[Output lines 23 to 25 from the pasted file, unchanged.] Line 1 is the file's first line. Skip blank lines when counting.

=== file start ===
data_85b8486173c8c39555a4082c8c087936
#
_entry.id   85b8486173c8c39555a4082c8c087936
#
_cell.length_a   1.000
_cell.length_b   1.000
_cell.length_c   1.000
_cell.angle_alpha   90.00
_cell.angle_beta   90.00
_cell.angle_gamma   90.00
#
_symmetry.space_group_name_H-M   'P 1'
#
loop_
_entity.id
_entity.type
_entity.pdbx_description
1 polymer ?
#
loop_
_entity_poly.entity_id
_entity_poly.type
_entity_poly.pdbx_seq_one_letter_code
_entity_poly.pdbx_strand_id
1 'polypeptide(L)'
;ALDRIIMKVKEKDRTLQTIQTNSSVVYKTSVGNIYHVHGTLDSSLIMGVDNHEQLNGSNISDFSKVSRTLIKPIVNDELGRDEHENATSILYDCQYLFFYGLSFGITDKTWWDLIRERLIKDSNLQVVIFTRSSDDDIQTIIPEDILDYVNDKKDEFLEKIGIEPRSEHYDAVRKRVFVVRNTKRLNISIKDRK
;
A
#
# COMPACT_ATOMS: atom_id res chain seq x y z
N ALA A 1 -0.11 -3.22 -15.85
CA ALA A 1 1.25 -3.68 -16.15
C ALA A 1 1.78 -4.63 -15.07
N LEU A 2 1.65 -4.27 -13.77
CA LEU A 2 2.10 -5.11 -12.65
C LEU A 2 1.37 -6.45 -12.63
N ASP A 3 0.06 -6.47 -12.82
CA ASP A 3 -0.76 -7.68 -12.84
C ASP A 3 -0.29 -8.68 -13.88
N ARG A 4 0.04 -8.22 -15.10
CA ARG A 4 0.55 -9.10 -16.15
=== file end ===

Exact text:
_entity_poly.pdbx_seq_one_letter_code
_entity_poly.pdbx_strand_id
1 'polypeptide(L)'